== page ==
Ray Cockburn and I followed that up a few days later on a different stretch of the Ganny and both took nice fish, I, a fifteen-inch brown and he, another lovely steelie pushing ten pounds. The Ganny continued to produce great trout when Paul and I, joined this time by Outdoor Canada editor, Pat Walsh, hit it again and caught a few browns and Pat, another big fresh-run silver steelie. George Monroe, hearing all these early reports of the fabulous May fishing up here drove up from Rochester, N.Y. and once again the Ganny provided us with a splendid day of fishin’.
In the middle of the month we had a fine fishing and camping trip to Jurgen Brech’s formerly secret lake when he broke down and invited the club to partake in the pleasures of the location on the far north-easterly edges of Algonquin Park. Nine of us took him up on the offer and no one regretted it at all, despite the numbing cold temperatures of the weekend. Almost an inch of ice formed on all water surfaces in camp at night when the temperature dipped well below freezing.
It made for interesting casting until the sun rose and warmed things slightly with fly lines and monofilament being hung up on the ice in the rod guides. There were a dozen or so nice brook trout caught with Tas and Paul catching the biggest, seventeen-inchers and Jurgen close behind, but Rui starred on this one catching a half a dozen nice specs. All in all, the trip has to rank as one of the best club trips we’ve had in the recent past. To round up the month, Sheila, Paul Kennedy, Jim Lloyd and I finally got around to having a go at our wonderful Limit Lake in Haliburton last Sunday.
Unfortunately, it poured all day long, thoroughly soaking our clothes, despite all wearing raingear, but not dampening our spirits. There were a number of little guys raised, but for the first time in quite awhile, the Old Guy, won the fishing bet for the biggest taking five bucks from everybody for a wonderful 22” rainbow. Half of this has already been devoured after grilling it on the b.b.q. Jim figured that in fish bets with me over the past couple of years he is still in the good more than a hundred bucks.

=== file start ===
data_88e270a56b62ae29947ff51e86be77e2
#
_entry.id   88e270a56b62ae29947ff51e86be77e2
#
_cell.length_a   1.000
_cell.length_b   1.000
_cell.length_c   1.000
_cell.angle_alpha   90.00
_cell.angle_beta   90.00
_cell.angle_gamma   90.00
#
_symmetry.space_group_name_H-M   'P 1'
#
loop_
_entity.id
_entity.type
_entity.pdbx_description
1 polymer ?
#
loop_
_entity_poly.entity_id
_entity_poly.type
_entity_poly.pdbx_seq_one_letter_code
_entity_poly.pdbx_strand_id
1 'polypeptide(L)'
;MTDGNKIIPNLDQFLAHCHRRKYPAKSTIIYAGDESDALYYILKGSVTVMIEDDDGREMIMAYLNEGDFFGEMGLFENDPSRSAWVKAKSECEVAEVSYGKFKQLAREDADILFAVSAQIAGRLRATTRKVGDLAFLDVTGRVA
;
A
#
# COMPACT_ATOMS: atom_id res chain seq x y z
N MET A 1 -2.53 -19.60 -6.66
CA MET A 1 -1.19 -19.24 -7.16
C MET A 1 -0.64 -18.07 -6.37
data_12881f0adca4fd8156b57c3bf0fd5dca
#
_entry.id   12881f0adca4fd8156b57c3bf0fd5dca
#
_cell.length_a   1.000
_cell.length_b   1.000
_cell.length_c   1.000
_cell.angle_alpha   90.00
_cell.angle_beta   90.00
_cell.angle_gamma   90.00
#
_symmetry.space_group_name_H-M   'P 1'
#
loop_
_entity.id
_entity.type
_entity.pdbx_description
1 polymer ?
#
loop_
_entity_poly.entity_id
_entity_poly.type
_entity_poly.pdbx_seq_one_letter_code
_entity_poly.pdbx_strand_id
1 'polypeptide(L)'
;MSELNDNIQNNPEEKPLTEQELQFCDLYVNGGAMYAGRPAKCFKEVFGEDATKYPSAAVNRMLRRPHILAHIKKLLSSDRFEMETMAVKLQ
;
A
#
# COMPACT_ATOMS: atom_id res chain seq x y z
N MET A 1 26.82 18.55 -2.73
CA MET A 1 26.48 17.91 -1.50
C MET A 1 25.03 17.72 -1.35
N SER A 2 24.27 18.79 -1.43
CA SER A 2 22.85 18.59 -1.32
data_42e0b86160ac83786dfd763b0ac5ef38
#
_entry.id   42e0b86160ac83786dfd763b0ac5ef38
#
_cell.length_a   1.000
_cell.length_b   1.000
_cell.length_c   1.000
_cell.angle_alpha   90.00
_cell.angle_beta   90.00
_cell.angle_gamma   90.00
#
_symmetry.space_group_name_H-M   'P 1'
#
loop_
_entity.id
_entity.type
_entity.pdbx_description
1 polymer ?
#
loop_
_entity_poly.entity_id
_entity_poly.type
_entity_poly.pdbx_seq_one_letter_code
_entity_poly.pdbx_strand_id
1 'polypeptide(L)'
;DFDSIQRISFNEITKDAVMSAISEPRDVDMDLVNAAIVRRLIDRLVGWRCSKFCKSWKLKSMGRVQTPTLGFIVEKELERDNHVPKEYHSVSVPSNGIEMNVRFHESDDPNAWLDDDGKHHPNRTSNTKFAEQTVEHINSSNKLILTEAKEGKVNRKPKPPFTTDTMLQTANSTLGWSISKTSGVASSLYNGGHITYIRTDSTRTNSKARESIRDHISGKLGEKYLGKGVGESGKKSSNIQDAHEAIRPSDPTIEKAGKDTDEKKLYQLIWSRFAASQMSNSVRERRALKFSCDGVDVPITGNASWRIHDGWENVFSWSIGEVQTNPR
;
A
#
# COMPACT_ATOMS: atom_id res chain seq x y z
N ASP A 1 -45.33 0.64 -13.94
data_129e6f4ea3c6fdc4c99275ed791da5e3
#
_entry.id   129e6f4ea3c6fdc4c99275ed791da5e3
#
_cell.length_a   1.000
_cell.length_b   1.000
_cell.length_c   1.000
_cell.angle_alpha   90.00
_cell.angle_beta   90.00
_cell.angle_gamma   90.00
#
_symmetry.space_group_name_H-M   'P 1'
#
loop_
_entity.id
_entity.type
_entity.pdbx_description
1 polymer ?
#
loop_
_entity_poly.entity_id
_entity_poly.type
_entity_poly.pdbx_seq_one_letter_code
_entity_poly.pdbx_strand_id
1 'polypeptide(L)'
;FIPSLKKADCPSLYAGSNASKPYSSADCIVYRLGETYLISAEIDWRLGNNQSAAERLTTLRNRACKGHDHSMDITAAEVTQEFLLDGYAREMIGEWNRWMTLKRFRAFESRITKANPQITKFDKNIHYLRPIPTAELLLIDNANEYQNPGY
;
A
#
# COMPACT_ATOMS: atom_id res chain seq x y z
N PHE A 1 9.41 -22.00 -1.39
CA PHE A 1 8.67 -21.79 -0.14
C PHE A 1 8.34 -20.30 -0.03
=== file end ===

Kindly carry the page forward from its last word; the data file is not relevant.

Sheila and I took our 24’ house trailer down to Lexington Kentucky a couple of weeks ago for the Bluegrass Championships and as always in those parts had a wonderful trip staying in the campgrounds adjacent to the Kentucky Horse Park, the largest in the world. Sheila did better than her old man though, taking a couple of firsts in 3/8th and 5/8th bait accuracy while the best I could do was tie Zack Willson for 3rd in salmon fly distance. It was good to see Bill Burke and Dave Roberts do as well as they did, monopolizing the distance plug games, as they worked awfully hard to put on another fine tournament.
Our club’s biggest event of the year, coming up next weekend is our 25th consecutive Scarborough Open Casting Championships at Milliken Park. We are expecting a record turnout for this one including folks from below the border, as far away as Chicago. I trust they’ll appreciate our beautiful Milliken Park as much as we do and I hope that we will be able to put on a show comparable to that which we experienced last week in Kentucky. In our tournament it is expected that Harvey Beck, Toronto, a perennial winner in our tourney and John (Zero) Seroczynski, Chicago, will again fight it out for the All Round Championship here in Scarborough.
One of the most cherished trophies up for grabs will again be the Best Sport award, last year won by Maria Voltsinis for her tireless work on the club’s tourney in ’06. We are hoping that Maria, Paul K and George will be accompanying Sheila and me to one or both of the next two tournaments here in the east, the Ohio State and the Michigan State, both being held in Dundee, Michigan at the lovely Cabelas Lake set-up. This will be a fine workout for the National coming up afterwards in Cincinnati.
Cheers for now, folks and, oh yes, I should tell you because most of you already know about my condition, I begin treatments for my cancer on June 14th.